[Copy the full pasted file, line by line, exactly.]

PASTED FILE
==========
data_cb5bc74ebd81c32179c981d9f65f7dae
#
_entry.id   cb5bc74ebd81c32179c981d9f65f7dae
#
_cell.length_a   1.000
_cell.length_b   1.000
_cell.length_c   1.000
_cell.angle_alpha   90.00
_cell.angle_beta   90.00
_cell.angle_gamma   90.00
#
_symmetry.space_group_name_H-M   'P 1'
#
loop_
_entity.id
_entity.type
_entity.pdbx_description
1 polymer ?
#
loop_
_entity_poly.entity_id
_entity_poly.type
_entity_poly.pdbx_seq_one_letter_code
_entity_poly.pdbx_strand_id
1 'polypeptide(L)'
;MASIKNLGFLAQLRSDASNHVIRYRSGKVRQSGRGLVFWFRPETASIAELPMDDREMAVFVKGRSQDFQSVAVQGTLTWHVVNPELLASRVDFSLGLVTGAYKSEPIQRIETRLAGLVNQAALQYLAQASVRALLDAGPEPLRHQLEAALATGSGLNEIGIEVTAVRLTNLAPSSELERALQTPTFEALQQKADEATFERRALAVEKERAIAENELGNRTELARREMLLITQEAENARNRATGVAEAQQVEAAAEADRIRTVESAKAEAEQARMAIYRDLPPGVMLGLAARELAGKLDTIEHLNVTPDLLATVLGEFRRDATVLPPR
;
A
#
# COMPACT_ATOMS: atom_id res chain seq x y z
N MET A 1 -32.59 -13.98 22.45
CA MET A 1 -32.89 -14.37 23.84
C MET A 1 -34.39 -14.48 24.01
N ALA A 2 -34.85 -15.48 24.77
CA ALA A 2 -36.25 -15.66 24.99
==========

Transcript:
data_cb5bc74ebd81c32179c981d9f65f7dae
#
_entry.id   cb5bc74ebd81c32179c981d9f65f7dae
#
_cell.length_a   1.000
_cell.length_b   1.000
_cell.length_c   1.000
_cell.angle_alpha   90.00
_cell.angle_beta   90.00
_cell.angle_gamma   90.00
#
_symmetry.space_group_name_H-M   'P 1'
#
loop_
_entity.id
_entity.type
_entity.pdbx_description
1 polymer ?
#
loop_
_entity_poly.entity_id
_entity_poly.type
_entity_poly.pdbx_seq_one_letter_code
_entity_poly.pdbx_strand_id
1 'polypeptide(L)'
;MASIKNLGFLAQLRSDASNHVIRYRSGKVRQSGRGLVFWFRPETASIAELPMDDREMAVFVKGRSQDFQSVAVQGTLTWHVVNPELLASRVDFSLGLVTGAYKSEPIQRIETRLAGLVNQAALQYLAQASVRALLDAGPEPLRHQLEAALATGSGLNEIGIEVTAVRLTNLAPSSELERALQTPTFEALQQKADEATFERRALAVEKERAIAENELGNRTELARREMLLITQEAENARNRATGVAEAQQVEAAAEADRIRTVESAKAEAEQARMAIYRDLPPGVMLGLAARELAGKLDTIEHLNVTPDLLATVLGEFRRDATVLPPR
;
A
#
# COMPACT_ATOMS: atom_id res chain seq x y z
N MET A 1 -32.59 -13.98 22.45
CA MET A 1 -32.89 -14.37 23.84
C MET A 1 -34.39 -14.48 24.01
N ALA A 2 -34.85 -15.48 24.77
CA ALA A 2 -36.25 -15.66 24.99